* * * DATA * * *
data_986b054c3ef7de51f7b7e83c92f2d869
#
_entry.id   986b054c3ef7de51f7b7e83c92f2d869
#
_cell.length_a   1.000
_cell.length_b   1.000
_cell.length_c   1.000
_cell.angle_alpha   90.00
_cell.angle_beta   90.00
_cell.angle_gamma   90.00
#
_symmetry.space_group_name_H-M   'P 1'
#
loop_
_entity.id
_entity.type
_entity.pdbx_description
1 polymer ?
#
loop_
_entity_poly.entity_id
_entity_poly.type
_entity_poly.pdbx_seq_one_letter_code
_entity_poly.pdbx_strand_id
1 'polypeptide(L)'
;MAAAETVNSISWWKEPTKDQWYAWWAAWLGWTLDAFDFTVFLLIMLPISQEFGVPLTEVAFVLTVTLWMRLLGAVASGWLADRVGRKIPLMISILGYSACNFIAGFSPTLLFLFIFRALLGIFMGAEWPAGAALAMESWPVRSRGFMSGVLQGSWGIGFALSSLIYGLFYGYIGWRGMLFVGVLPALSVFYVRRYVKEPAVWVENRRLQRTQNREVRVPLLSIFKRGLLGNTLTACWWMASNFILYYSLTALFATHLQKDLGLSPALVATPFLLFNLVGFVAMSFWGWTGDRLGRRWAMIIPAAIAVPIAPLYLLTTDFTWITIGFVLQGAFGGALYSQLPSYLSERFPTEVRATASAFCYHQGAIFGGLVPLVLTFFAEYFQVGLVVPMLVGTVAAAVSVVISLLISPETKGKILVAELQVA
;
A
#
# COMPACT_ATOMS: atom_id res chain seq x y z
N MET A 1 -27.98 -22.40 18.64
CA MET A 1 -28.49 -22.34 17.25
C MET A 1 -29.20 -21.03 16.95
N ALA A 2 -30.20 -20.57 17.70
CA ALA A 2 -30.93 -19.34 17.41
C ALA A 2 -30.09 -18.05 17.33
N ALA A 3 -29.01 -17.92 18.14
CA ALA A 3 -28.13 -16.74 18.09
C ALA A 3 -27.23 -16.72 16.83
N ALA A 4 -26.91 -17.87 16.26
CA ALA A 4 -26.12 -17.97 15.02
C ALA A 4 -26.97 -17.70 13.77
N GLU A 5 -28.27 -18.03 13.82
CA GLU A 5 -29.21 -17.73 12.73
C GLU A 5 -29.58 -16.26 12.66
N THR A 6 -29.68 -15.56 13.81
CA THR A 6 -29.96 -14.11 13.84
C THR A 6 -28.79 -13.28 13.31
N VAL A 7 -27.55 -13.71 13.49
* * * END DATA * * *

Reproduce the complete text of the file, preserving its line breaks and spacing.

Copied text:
data_986b054c3ef7de51f7b7e83c92f2d869
#
_entry.id   986b054c3ef7de51f7b7e83c92f2d869
#
_cell.length_a   1.000
_cell.length_b   1.000
_cell.length_c   1.000
_cell.angle_alpha   90.00
_cell.angle_beta   90.00
_cell.angle_gamma   90.00
#
_symmetry.space_group_name_H-M   'P 1'
#
loop_
_entity.id
_entity.type
_entity.pdbx_description
1 polymer ?
#
loop_
_entity_poly.entity_id
_entity_poly.type
_entity_poly.pdbx_seq_one_letter_code
_entity_poly.pdbx_strand_id
1 'polypeptide(L)'
;MAAAETVNSISWWKEPTKDQWYAWWAAWLGWTLDAFDFTVFLLIMLPISQEFGVPLTEVAFVLTVTLWMRLLGAVASGWLADRVGRKIPLMISILGYSACNFIAGFSPTLLFLFIFRALLGIFMGAEWPAGAALAMESWPVRSRGFMSGVLQGSWGIGFALSSLIYGLFYGYIGWRGMLFVGVLPALSVFYVRRYVKEPAVWVENRRLQRTQNREVRVPLLSIFKRGLLGNTLTACWWMASNFILYYSLTALFATHLQKDLGLSPALVATPFLLFNLVGFVAMSFWGWTGDRLGRRWAMIIPAAIAVPIAPLYLLTTDFTWITIGFVLQGAFGGALYSQLPSYLSERFPTEVRATASAFCYHQGAIFGGLVPLVLTFFAEYFQVGLVVPMLVGTVAAAVSVVISLLISPETKGKILVAELQVA
;
A
#
# COMPACT_ATOMS: atom_id res chain seq x y z
N MET A 1 -27.98 -22.40 18.64
CA MET A 1 -28.49 -22.34 17.25
C MET A 1 -29.20 -21.03 16.95
N ALA A 2 -30.20 -20.57 17.70
CA ALA A 2 -30.93 -19.34 17.41
C ALA A 2 -30.09 -18.05 17.33
N ALA A 3 -29.01 -17.92 18.14
CA ALA A 3 -28.13 -16.74 18.09
C ALA A 3 -27.23 -16.72 16.83
N ALA A 4 -26.91 -17.87 16.26
CA ALA A 4 -26.12 -17.97 15.02
C ALA A 4 -26.97 -17.70 13.77
N GLU A 5 -28.27 -18.03 13.82
CA GLU A 5 -29.21 -17.73 12.73
C GLU A 5 -29.58 -16.26 12.66
N THR A 6 -29.68 -15.56 13.81
CA THR A 6 -29.96 -14.11 13.84
C THR A 6 -28.79 -13.28 13.31
N VAL A 7 -27.55 -13.71 13.49